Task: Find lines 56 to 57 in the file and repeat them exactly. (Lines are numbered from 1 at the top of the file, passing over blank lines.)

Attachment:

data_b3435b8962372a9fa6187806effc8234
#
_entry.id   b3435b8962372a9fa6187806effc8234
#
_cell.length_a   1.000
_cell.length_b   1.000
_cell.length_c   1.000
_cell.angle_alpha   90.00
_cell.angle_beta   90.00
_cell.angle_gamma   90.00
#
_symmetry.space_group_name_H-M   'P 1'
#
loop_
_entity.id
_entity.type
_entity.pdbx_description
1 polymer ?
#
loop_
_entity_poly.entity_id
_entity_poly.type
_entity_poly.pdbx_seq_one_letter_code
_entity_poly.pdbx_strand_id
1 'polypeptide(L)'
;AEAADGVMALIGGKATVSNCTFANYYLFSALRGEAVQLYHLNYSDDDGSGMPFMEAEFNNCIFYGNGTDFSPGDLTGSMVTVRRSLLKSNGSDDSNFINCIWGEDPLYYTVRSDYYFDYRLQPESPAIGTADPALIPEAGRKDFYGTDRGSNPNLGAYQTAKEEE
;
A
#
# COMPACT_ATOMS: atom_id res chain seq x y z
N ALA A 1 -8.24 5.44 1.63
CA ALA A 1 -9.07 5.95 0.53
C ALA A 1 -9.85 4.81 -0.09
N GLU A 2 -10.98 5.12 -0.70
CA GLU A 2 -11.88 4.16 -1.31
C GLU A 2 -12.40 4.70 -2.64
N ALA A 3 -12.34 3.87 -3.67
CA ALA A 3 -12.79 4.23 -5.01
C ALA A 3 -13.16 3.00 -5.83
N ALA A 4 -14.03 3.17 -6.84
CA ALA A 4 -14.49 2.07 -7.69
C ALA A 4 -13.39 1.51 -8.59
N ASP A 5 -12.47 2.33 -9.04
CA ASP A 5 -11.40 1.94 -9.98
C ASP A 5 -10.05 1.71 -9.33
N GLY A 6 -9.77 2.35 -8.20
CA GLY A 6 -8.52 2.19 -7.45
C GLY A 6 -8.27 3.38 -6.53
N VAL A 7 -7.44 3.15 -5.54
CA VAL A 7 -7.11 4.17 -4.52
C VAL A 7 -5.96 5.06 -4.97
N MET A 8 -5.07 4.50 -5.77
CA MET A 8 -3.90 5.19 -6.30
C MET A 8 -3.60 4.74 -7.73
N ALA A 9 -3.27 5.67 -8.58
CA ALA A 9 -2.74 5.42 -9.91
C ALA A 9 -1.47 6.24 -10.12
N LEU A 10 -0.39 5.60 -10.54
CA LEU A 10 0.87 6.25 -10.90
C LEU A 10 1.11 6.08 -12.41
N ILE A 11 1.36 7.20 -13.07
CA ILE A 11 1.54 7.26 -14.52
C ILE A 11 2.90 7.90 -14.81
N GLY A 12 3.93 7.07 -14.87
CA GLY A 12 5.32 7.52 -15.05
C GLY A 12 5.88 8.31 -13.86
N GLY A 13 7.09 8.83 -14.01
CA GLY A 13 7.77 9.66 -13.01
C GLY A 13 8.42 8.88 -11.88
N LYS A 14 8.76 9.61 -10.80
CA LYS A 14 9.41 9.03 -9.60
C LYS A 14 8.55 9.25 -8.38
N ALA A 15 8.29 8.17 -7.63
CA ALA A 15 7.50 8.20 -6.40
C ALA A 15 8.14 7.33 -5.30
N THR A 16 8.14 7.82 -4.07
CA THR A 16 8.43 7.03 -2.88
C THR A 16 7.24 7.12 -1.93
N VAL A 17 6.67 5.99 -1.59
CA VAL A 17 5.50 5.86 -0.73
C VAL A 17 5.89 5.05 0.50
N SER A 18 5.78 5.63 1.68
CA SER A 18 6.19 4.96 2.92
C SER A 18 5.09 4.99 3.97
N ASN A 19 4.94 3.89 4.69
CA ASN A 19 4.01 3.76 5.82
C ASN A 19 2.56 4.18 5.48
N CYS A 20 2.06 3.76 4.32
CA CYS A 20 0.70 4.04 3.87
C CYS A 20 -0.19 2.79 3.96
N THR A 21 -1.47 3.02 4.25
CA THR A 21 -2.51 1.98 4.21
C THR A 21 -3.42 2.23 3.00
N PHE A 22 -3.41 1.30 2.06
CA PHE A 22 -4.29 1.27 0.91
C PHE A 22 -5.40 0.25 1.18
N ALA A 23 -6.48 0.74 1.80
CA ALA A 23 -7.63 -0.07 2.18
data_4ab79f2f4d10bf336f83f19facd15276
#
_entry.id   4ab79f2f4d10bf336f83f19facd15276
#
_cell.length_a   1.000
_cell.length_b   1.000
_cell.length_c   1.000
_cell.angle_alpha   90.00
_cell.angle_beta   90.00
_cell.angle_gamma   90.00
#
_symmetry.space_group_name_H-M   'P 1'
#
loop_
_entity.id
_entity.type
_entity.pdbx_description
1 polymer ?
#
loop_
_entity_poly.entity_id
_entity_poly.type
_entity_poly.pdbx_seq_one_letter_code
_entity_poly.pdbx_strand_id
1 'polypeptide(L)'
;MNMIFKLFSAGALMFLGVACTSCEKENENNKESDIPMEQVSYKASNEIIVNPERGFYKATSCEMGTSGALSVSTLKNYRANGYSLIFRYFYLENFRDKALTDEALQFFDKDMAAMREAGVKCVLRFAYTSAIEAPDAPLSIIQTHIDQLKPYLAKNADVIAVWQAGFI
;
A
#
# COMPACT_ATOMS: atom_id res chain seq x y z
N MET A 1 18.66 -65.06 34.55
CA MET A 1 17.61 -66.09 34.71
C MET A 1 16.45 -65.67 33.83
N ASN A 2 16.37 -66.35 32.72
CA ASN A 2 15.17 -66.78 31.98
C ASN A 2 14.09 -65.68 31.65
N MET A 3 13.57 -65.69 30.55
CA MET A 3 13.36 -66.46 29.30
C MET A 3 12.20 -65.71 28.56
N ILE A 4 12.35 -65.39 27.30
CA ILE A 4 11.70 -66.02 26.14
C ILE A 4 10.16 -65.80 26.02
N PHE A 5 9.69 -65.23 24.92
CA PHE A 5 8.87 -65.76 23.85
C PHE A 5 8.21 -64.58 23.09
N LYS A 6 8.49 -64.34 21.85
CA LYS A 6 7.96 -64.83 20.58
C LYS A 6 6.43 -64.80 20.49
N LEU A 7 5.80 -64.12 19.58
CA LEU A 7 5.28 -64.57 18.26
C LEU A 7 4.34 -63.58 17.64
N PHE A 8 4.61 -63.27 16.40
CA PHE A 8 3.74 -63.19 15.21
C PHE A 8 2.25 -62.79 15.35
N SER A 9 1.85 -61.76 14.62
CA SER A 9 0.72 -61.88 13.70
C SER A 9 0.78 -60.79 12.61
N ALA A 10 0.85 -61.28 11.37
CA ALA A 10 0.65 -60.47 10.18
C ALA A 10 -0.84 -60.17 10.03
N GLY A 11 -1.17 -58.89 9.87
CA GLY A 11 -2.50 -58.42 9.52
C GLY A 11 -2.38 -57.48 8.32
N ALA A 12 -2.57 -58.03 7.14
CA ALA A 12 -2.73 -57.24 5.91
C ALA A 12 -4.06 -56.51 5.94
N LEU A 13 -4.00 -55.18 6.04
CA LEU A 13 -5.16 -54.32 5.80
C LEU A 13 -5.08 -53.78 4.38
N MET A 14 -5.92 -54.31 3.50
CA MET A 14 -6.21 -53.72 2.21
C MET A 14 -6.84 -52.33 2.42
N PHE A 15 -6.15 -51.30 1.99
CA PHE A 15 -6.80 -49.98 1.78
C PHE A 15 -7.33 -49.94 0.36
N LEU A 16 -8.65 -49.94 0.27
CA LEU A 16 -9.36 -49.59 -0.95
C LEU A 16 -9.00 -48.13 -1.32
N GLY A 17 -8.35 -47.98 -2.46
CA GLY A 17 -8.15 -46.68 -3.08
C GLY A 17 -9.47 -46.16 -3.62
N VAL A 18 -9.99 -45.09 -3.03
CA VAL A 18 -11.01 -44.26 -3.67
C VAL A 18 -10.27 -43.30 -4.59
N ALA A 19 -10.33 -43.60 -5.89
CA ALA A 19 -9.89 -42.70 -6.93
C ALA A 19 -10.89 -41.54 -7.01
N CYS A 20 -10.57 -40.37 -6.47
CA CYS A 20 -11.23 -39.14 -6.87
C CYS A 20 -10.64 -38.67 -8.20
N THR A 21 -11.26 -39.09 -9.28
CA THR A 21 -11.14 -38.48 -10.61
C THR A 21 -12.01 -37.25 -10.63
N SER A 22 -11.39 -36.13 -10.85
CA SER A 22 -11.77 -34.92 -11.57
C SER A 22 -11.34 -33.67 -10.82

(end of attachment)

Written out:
CA ALA A 9 -2.74 5.42 -9.91
C ALA A 9 -1.47 6.24 -10.12